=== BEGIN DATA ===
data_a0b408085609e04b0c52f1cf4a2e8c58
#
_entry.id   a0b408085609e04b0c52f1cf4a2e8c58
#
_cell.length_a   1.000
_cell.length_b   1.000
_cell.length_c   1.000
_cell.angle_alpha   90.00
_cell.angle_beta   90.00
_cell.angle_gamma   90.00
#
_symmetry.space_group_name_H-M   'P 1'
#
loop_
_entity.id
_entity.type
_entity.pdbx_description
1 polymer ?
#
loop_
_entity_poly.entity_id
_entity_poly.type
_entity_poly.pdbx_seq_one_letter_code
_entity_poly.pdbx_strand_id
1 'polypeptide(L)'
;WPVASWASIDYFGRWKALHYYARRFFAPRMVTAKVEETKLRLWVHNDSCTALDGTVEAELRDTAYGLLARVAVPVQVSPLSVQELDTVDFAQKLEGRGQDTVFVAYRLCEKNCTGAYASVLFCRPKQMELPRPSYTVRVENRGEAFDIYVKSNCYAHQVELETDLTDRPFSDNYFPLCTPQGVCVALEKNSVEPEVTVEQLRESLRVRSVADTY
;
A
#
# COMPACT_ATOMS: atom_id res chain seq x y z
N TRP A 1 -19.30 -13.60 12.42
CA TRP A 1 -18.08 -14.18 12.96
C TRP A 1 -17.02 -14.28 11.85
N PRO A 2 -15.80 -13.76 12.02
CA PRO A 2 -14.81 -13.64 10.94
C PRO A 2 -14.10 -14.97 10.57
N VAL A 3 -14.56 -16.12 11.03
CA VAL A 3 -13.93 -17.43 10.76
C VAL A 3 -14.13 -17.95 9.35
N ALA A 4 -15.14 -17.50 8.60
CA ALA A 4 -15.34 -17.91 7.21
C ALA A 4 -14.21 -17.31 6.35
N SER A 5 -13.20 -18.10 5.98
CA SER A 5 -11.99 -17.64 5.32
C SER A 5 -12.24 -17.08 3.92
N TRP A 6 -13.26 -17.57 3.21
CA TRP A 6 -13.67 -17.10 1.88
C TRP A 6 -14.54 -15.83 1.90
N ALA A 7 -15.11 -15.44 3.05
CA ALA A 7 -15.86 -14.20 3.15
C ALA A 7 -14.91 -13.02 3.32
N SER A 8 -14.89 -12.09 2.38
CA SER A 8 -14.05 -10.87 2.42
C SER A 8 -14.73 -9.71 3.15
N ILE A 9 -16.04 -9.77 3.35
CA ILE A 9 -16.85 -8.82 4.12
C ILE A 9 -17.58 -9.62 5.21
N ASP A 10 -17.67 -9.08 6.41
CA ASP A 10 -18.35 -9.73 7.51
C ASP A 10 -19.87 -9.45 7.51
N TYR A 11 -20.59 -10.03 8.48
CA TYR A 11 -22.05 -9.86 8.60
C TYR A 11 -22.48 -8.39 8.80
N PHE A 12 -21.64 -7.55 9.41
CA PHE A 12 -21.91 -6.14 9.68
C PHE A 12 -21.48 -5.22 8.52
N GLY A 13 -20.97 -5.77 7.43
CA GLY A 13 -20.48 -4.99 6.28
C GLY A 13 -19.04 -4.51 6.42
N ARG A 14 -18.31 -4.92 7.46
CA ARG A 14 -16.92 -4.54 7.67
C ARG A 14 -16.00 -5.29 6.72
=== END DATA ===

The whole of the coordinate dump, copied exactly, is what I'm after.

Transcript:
data_a0b408085609e04b0c52f1cf4a2e8c58
#
_entry.id   a0b408085609e04b0c52f1cf4a2e8c58
#
_cell.length_a   1.000
_cell.length_b   1.000
_cell.length_c   1.000
_cell.angle_alpha   90.00
_cell.angle_beta   90.00
_cell.angle_gamma   90.00
#
_symmetry.space_group_name_H-M   'P 1'
#
loop_
_entity.id
_entity.type
_entity.pdbx_description
1 polymer ?
#
loop_
_entity_poly.entity_id
_entity_poly.type
_entity_poly.pdbx_seq_one_letter_code
_entity_poly.pdbx_strand_id
1 'polypeptide(L)'
;WPVASWASIDYFGRWKALHYYARRFFAPRMVTAKVEETKLRLWVHNDSCTALDGTVEAELRDTAYGLLARVAVPVQVSPLSVQELDTVDFAQKLEGRGQDTVFVAYRLCEKNCTGAYASVLFCRPKQMELPRPSYTVRVENRGEAFDIYVKSNCYAHQVELETDLTDRPFSDNYFPLCTPQGVCVALEKNSVEPEVTVEQLRESLRVRSVADTY
;
A
#
# COMPACT_ATOMS: atom_id res chain seq x y z
N TRP A 1 -19.30 -13.60 12.42
CA TRP A 1 -18.08 -14.18 12.96
C TRP A 1 -17.02 -14.28 11.85
N PRO A 2 -15.80 -13.76 12.02
CA PRO A 2 -14.81 -13.64 10.94
C PRO A 2 -14.10 -14.97 10.57
N VAL A 3 -14.56 -16.12 11.03
CA VAL A 3 -13.93 -17.43 10.76
C VAL A 3 -14.13 -17.95 9.35
N ALA A 4 -15.14 -17.50 8.60
CA ALA A 4 -15.34 -17.91 7.21
C ALA A 4 -14.21 -17.31 6.35
N SER A 5 -13.20 -18.10 5.98
CA SER A 5 -11.99 -17.64 5.32
C SER A 5 -12.24 -17.08 3.92
N TRP A 6 -13.26 -17.57 3.21
CA TRP A 6 -13.67 -17.10 1.88
C TRP A 6 -14.54 -15.83 1.90
N ALA A 7 -15.11 -15.44 3.05
CA ALA A 7 -15.86 -14.20 3.15
C ALA A 7 -14.91 -13.02 3.32
N SER A 8 -14.89 -12.09 2.38
CA SER A 8 -14.05 -10.87 2.42
C SER A 8 -14.73 -9.71 3.15
N ILE A 9 -16.04 -9.77 3.35
CA ILE A 9 -16.85 -8.82 4.12
C ILE A 9 -17.58 -9.62 5.21
N ASP A 10 -17.67 -9.08 6.41
CA ASP A 10 -18.35 -9.73 7.51
C ASP A 10 -19.87 -9.45 7.51
N TYR A 11 -20.59 -10.03 8.48
CA TYR A 11 -22.05 -9.86 8.60
C TYR A 11 -22.48 -8.39 8.80
N PHE A 12 -21.64 -7.55 9.41
CA PHE A 12 -21.91 -6.14 9.68
C PHE A 12 -21.48 -5.22 8.52
N GLY A 13 -20.97 -5.77 7.43
CA GLY A 13 -20.48 -4.99 6.28
C GLY A 13 -19.04 -4.51 6.42
N ARG A 14 -18.31 -4.92 7.46
CA ARG A 14 -16.92 -4.54 7.67
C ARG A 14 -16.00 -5.29 6.72